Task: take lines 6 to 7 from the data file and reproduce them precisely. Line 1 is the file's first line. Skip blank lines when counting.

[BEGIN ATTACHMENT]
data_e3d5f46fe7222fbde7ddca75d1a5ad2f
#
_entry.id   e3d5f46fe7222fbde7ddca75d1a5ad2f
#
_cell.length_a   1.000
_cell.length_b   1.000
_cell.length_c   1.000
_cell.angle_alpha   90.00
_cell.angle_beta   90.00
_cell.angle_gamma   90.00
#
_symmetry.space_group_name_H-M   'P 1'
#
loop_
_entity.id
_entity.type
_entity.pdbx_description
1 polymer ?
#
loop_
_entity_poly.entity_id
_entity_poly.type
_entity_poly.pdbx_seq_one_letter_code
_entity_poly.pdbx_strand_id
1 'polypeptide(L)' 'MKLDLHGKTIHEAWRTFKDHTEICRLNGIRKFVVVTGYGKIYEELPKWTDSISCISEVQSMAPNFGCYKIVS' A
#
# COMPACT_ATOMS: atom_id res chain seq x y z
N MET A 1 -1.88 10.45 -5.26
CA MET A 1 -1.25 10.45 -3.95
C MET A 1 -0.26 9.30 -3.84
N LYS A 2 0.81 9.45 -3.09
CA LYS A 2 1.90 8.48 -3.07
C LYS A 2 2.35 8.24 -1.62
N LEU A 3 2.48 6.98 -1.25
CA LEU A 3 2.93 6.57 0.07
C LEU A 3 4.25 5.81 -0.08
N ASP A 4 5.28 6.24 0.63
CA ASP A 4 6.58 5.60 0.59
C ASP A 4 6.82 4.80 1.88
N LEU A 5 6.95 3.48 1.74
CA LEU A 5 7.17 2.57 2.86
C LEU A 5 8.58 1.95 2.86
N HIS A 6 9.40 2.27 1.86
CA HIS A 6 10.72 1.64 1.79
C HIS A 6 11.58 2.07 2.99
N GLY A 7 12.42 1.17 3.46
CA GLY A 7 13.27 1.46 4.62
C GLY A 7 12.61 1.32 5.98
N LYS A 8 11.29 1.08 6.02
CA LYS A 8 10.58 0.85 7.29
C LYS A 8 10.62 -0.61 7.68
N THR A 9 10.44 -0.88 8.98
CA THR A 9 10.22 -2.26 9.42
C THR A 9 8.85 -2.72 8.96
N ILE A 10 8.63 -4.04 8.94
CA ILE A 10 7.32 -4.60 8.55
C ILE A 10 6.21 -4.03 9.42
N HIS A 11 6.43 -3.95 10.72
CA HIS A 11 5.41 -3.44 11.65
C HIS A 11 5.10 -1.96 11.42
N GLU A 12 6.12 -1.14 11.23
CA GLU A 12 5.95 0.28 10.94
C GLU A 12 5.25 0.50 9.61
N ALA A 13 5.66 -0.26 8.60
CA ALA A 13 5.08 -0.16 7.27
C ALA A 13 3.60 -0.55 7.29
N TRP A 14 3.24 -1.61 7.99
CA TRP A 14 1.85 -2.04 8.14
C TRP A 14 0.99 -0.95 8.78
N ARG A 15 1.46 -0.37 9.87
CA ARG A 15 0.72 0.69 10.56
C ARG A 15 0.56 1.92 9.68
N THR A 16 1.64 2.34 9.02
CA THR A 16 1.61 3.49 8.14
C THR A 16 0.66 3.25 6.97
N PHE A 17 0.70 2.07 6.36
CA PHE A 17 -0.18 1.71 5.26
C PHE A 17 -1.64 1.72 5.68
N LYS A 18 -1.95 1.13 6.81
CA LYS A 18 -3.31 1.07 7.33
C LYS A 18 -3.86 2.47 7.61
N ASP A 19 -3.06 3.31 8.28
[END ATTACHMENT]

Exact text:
_cell.length_b   1.000
_cell.length_c   1.000